BACKGROUND AND SUMMARY OF THE PRESENT INVENTION

The present invention relates generally to fish finding devices and more particularly to a reversible drive apparatus which rotates the fish finder transducer back and forth in a preselected pattern in a generally horizontal orientation.

Fish finders have been widely used in the past for providing a fisherman with a means of determining both the depth of the water and for locating either single fish, or schools of fish. Such fish finders have incorporated various echo ranging devices which emit a sound from a submerged transducer downwardly from the boat. When the sound beam strikes a fish or the water bottom, it reflects an "echo" back to the transducer. The echo is converted to electrical energy which may then be amplified and displayed on a video screen.

Typically, fish finders are fixed to a mounting member attached to the boat so that the echo ranging device is directed either downwardly or sideways from the boat. The fish finder can only be rotated in this position by the fisherman manually moving the mounting assembly to perform a "sweep" of a given area.

Recently, side-scan fish sonars have entered the market. A side-scan fish sonar is one wherein the transducer or echo ranger is mounted in a manner so that it faces sideways to "see" a plane of water which is somewhat parallel to the plane of the boat. It permits echo sounding in a generally horizontal orientation. An example of such a side-scan fish sonar is the Scout® Side Finder fish finder manufactured by the Bottom Line Corporation. These side-scan fish finders are typically mounted on the exterior of a propeller housing of a trolling motor. The trolling motor can be manually pivoted by the fisherman by way of a handle, which pivoting causes the fish finder to rotate in a horizontal plane. In order to effectively scan the water ahead of or to the side of the boat, the fisherman must devote time and substantial effort to this scanning motion, thereby decreasing the time spent actually fishing. Thus, a need for an apparatus which moves the transducer in a scanning movement exists.

There have been some attempts to solve the aforementioned problems. U.S. Pat. No. 2,825,884, issued Mar. 4, 1958 describes an echo ranging device in which a sound transducer is mounted in a submersible housing. A gear shaft extends beneath a boat mounting bracket into the housing and drives the transducer by way of a bevel gear drive in a U-shaped movement. A motor causes this reciprocating action by way of a specially configured gearcam arrangement. The bevel gears are mounted in the housing in a manner which does not permit the mechanism to operate sideways. It is also limited in its variability of rotations. Accordingly, the total area read by the sonar transducer is quite small.

Another device for a searching sonar is described in U.S. Pat. No. 4,815,048, issued Mar. 21, 1989, which describes a dual axis transducer assembly in which a sonar transducer is tiltable about a horizontal axis and which can be driven in rotation around a vertical axis. This construction is overly complicated and expensive because it requires two motors to separately drive the transducer around each of the horizontal and vertical axes. Similar to the device mentioned in U.S. Pat. No. 2,825,884, no provision is made for adjusting the rotation of the transducer.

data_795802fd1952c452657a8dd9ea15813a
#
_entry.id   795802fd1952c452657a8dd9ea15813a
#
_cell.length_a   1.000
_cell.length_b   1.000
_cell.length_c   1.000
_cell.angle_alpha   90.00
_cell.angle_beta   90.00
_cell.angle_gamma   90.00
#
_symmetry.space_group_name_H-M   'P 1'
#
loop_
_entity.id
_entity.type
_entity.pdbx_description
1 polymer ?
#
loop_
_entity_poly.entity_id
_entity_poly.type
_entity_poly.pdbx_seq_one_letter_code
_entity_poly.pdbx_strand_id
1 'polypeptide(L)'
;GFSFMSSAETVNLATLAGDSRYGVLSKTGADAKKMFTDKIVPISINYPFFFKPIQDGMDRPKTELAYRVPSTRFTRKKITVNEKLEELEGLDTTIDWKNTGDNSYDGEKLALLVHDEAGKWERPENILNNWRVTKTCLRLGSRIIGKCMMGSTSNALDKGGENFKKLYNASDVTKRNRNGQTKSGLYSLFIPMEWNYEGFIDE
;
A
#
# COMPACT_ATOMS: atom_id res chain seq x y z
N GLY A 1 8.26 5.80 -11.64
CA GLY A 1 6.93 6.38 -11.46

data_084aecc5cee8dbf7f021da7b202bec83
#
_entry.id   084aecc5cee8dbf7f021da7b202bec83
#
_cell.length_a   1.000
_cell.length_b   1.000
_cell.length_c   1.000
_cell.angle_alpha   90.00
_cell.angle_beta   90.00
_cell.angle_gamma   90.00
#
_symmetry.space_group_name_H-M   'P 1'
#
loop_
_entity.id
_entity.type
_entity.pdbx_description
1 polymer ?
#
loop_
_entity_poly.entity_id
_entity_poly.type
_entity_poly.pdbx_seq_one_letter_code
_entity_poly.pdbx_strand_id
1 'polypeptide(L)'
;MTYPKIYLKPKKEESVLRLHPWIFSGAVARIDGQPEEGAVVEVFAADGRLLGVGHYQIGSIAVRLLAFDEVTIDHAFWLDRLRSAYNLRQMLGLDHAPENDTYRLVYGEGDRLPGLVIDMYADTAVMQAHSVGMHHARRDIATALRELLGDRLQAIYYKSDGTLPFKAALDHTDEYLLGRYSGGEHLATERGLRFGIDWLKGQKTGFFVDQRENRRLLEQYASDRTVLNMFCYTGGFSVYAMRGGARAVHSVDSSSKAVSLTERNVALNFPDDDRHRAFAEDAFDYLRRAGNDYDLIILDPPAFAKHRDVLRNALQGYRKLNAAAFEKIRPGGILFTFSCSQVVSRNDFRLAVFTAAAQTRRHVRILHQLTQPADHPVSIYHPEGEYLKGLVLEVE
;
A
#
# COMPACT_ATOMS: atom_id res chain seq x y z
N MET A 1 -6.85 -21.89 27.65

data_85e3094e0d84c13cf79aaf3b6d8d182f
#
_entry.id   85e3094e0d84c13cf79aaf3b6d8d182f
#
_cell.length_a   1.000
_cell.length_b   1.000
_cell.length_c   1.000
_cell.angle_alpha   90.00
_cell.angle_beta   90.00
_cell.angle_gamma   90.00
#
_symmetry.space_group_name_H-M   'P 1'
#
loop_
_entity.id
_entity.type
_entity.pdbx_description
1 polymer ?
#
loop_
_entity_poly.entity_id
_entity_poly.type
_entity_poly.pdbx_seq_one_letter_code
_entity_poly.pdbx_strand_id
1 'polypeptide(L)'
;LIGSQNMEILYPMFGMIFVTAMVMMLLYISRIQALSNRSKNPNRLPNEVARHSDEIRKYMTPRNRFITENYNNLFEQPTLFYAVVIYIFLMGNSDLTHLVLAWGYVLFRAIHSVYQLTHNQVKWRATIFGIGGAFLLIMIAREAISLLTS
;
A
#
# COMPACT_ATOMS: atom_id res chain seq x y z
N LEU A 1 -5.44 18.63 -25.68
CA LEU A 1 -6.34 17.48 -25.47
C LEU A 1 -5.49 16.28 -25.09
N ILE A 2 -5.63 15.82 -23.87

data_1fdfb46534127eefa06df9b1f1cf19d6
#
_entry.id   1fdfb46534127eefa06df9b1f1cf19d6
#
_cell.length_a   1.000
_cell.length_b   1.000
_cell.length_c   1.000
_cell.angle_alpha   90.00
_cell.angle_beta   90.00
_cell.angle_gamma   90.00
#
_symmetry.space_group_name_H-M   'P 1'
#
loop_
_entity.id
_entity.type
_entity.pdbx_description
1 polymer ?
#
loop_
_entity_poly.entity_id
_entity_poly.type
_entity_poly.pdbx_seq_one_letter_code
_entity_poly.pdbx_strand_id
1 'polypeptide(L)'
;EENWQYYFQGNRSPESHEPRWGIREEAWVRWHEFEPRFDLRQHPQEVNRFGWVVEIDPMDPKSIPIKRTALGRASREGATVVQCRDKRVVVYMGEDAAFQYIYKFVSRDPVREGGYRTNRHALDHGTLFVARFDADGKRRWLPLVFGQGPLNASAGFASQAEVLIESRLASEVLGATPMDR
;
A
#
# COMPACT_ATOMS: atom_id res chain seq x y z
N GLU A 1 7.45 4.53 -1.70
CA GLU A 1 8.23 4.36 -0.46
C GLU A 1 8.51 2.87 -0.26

The present invention overcomes the aforementioned disadvantages. The present invention is directed to a selective reversible drive assembly which rotates a side-scan sonar transducer or similar echo-ranging device back and forth automatically in an arc which is chosen by the fisherman. The drive supplied to the sonar transducer is continuous and is driven by a motor, and the drive of the motor is reversed when the sonar transducer reaches the end of the chosen arc by the fisherman and the motor is automatically reversed to drive the sonar transducer back in the opposite direction. This automatic reversal feature is accomplished by positioning a motor drive control member such as a reverse polarity switch, relay or magnetic pulse assembly proximate to a drive gear of the same such that when the drive gear rotates, an actuating means associated therewith actuates the drive control member to reverse the direction of the motor. The actuating means can include a mechanical stop, a magnet or other similar member which can engage the drive control member during rotation of the drive gear.

The drive gear drivingly engages a driven gear which turns the sonar transducer while drive is supplied to it by the drive gear. When energized, the motor rotates the drive gear which rotates the driven gear to rotate the sonar transducer. The rotation of the drive gear and the transducer, continues in a first drive direction until the actuating means contacts the motor or drive control member causing the motor to reverse its drive or rotation. The rotation of the sonar transducer is correspondingly reversed until the actuating means again contacts the drive control member in its returning path. When such contact is effected the motor drive is reversed again back to its original direction.